I was thinking of doing a complete parody of the Monty Python sketch. Replacing The Romans with CAMRA and having a fictitious Peoples Beer Front questioning what CAMRA has actually done for British beer. I don't think I could carry it off, so I'll just leave the reader with the concept.
It's been an interesting few days. Alongside finding myself in a Hairy Bikers kitchen on Saturday, there seemed to be some need for shuttle diplomacy in the beer blogging world, which is not quite over yet. Hopefully this might round things off. I like to remain friends with everybody and what would be even better would be for everybody else to be friends with each other too. Perhaps a big global blogging group hug might be asking too much, but I can hope.
After all, the Romans, according to Monty Python, who we all know have history correctly documented, did bring peace to Judea. Besides, I'm going to the GBBF next week and I might bump into people in real life. For sure, I'm looking forward to the beers on the BSF bar, it sounds too exciting. I'd hope to be able to have a chat with the staff without the spectre of an "entertainingly demented" Sausage, who despite being technically correct and not sounding at all demented on the telephone, has given some grief to a well known blogger recently. OK guys, I know some of you found it hilarious, but some didn't get the joke - OK?
There are issues I have with CAMRA, it's too late for me to try and hide that one. I am for instance concerned that there might be too much pallyness between CAMRA and the regional breweries. This background came out subliminally in my previous post about regionals, in a dumb side dig at CAMRA that was not really relevant to the post. Tandleman commented as much and that was a good call.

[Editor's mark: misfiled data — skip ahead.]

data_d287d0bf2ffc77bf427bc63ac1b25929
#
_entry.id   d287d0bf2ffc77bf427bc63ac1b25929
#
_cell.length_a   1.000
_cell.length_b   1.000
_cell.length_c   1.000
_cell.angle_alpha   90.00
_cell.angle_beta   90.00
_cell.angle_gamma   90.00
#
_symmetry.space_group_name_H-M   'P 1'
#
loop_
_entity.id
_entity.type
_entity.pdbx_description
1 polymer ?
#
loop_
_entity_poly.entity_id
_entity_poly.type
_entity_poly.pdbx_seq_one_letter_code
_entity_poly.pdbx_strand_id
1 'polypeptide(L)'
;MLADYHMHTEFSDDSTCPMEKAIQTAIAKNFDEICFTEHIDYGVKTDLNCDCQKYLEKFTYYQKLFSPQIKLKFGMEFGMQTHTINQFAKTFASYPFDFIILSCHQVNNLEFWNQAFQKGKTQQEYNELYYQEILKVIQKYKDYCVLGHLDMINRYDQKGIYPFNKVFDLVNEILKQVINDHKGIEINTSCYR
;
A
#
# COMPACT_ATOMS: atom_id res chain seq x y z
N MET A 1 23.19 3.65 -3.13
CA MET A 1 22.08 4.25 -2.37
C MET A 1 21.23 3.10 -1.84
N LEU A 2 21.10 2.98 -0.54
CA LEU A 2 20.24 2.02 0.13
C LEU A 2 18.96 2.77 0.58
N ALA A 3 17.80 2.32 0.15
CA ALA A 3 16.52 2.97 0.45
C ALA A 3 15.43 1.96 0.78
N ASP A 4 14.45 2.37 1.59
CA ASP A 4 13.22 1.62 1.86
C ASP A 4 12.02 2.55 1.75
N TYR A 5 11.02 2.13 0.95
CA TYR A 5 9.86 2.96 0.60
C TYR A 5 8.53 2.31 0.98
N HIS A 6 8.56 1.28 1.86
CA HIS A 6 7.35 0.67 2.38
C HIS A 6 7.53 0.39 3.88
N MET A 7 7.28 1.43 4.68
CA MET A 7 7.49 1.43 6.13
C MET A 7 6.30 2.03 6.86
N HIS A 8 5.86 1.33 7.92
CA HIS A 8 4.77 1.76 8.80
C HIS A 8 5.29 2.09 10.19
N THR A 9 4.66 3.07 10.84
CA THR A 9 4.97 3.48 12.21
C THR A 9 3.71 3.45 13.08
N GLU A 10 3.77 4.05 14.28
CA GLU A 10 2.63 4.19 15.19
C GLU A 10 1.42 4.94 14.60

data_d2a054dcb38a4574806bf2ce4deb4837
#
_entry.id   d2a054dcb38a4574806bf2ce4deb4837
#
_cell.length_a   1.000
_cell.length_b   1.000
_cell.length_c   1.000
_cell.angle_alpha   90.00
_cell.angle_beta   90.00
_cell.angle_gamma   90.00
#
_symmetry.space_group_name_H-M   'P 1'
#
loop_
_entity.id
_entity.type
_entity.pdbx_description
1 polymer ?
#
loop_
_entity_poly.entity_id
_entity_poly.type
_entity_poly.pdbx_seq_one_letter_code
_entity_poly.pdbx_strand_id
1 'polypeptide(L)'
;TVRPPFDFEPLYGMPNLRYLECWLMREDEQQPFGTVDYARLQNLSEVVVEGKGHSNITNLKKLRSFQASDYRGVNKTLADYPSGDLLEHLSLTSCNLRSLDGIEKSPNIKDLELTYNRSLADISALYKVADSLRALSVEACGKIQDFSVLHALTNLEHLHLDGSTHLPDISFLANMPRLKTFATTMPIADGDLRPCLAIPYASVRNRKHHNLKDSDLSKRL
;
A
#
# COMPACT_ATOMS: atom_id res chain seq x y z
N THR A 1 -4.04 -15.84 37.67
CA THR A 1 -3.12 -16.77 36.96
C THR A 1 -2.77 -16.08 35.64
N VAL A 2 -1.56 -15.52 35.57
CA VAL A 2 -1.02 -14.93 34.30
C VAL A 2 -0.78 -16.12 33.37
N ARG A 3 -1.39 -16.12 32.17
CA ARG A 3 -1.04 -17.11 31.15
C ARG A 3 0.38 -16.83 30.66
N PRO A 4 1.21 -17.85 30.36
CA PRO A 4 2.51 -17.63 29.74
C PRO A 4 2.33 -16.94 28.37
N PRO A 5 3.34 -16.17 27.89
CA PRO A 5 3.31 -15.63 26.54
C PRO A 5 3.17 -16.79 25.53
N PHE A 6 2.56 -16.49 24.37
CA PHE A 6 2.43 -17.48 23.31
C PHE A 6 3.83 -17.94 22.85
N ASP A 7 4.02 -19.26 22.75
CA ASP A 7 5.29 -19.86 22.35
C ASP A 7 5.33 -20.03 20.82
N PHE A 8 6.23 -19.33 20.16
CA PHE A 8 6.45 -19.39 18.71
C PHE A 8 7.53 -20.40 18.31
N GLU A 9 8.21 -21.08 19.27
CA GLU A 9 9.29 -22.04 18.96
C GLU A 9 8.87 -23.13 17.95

The point of this post though, is to highlight the things that I think CAMRA really do that are good. After all, there has to be some good in everything. Hopefully, there might be some bridges built as a result.
They saved cask ale. I can already hear my CAMRA sceptic friends screaming at their computer screens. It is true that cask ale might just have found a renaissance via other routes without CAMRA. After all, quality baked bread has not died out despite the onslaught of Sunblest. But still, the cask ale scene would be quite different without CAMRA. Is that good or bad? You choose.
The Good Beer Guide. Now come on sceptic people, despite the occasional quirky choices, it's a generally good guide to where the best beer driven pubs are if you travel to a strange part of the country. It's better than the pay-for-entry guides out there when it comes to impartiality. We always use it.
Pub and Brewery Awards. Restaurants can get rosettes or Michelin Stars or be listed by Egon Ronay. Pubs would have no real recognition without the CAMRA schemes. For me, I cannot overstate how much of a boost it is, when you are down, to be told you've just got in the GBG or got pub of the season or some other CAMRA award. Tandleman reminded us of this only today.
Beer Festivals. It's true that they might not always be in the greatest of venues. But then what venue can you get hundreds of different beers into and it not be like a big drafty hall? They are a chance to try beers that are rarely found in pubs and a chance for breweries to get their name out there.
Resurgence of Micro Brewing. Although I think that the resurgence of demand for artisan products by the general public would have generated expansion of this sector, there is no doubt that the small brewery discount of beer duty has helped, and this is largely due to CAMRA.
Brought peace to the beer world. OK, maybe not, but it's a concept.
Now, I just hope I haven't dug myself an even bigger hole.